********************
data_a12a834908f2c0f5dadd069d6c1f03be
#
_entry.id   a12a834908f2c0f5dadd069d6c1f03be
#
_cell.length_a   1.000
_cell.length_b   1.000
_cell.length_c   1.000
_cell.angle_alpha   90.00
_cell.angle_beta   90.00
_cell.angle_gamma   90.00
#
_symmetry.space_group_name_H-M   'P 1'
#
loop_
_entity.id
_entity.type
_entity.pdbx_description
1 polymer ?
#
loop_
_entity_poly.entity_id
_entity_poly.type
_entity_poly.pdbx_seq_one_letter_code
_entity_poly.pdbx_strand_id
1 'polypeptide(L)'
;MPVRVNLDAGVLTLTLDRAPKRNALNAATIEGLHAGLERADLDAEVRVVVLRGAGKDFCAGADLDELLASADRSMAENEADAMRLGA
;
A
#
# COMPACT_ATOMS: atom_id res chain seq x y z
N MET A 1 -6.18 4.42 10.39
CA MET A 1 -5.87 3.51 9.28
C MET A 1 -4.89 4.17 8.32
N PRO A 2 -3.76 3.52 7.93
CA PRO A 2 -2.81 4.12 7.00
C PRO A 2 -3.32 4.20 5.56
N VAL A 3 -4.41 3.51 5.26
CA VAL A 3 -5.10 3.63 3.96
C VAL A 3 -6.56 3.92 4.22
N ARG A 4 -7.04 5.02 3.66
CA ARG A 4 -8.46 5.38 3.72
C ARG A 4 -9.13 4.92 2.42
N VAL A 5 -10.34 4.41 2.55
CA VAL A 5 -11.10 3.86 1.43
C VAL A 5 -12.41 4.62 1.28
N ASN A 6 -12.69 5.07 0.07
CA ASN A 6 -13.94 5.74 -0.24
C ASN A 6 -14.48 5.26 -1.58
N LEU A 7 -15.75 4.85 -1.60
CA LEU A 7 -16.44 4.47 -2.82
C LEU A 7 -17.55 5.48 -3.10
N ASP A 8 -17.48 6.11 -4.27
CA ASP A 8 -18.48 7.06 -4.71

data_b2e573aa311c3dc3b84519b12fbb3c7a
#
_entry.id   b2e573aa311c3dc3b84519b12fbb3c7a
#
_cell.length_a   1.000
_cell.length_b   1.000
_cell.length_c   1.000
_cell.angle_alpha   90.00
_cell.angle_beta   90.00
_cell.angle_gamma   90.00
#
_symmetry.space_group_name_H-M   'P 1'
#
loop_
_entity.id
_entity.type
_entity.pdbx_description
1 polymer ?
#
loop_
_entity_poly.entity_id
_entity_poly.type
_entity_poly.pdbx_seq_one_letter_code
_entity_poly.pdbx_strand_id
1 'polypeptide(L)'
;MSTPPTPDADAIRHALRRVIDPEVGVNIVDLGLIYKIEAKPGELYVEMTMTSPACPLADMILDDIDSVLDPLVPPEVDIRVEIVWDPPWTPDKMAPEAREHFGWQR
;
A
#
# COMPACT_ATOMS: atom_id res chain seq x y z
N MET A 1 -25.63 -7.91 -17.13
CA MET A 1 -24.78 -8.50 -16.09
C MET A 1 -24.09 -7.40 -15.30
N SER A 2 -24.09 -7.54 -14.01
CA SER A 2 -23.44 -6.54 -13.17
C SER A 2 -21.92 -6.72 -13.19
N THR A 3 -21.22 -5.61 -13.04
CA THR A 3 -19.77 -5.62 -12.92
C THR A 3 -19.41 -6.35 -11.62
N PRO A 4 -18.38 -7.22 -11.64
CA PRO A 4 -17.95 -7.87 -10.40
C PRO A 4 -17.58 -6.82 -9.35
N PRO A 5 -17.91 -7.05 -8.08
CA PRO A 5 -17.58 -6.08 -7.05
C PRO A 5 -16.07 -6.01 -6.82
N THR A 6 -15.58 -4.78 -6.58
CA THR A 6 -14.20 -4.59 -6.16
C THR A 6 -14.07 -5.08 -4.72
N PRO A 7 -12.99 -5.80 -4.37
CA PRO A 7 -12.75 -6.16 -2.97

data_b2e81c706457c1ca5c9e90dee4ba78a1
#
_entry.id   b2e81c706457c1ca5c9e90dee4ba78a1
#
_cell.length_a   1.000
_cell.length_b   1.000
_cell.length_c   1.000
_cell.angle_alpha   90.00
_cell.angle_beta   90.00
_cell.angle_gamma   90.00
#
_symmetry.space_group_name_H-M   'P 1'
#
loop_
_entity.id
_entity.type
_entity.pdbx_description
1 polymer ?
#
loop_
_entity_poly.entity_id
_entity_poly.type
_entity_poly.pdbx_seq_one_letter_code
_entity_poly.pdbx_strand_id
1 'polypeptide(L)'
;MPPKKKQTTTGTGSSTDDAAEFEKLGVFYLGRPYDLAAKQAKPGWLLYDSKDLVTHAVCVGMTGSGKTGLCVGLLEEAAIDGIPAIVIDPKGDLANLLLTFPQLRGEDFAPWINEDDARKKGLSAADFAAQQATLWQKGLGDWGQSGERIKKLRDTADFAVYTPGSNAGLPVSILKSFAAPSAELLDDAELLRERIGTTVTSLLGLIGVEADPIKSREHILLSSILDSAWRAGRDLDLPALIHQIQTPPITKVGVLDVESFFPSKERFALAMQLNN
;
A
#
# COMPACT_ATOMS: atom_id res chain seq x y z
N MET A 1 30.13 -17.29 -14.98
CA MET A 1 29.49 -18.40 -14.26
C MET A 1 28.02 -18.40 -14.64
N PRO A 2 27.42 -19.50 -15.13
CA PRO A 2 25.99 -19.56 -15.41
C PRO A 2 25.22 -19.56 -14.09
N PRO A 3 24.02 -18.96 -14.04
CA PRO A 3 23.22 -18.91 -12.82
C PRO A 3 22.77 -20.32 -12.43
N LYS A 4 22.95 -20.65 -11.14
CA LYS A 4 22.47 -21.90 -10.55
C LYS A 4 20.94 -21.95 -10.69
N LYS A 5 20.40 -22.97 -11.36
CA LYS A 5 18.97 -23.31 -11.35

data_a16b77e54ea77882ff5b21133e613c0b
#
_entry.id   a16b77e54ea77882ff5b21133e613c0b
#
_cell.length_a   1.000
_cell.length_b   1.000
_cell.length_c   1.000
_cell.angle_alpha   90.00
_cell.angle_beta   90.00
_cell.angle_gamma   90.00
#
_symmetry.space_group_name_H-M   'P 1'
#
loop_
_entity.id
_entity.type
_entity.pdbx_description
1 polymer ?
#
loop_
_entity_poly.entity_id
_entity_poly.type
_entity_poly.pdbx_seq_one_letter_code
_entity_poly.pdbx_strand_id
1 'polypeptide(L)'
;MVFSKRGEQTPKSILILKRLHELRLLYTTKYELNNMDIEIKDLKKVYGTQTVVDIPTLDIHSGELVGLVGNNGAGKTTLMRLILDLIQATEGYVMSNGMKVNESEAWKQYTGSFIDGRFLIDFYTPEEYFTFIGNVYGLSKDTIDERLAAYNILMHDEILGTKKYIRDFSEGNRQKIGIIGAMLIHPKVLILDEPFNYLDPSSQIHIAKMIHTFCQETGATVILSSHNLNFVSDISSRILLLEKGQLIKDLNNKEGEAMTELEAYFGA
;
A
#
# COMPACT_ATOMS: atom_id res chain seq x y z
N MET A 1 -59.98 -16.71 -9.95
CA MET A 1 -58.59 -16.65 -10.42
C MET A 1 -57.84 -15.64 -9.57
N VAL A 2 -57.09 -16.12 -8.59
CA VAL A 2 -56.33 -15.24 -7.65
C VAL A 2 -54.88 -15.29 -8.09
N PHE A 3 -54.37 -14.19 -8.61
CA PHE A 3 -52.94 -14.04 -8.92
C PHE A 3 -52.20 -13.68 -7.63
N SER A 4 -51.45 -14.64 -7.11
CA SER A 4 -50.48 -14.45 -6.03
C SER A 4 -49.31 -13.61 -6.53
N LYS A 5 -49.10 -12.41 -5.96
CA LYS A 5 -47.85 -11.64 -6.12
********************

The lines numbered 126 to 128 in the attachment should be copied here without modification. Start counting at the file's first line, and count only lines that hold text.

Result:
_entity_poly.pdbx_seq_one_letter_code
_entity_poly.pdbx_strand_id
1 'polypeptide(L)'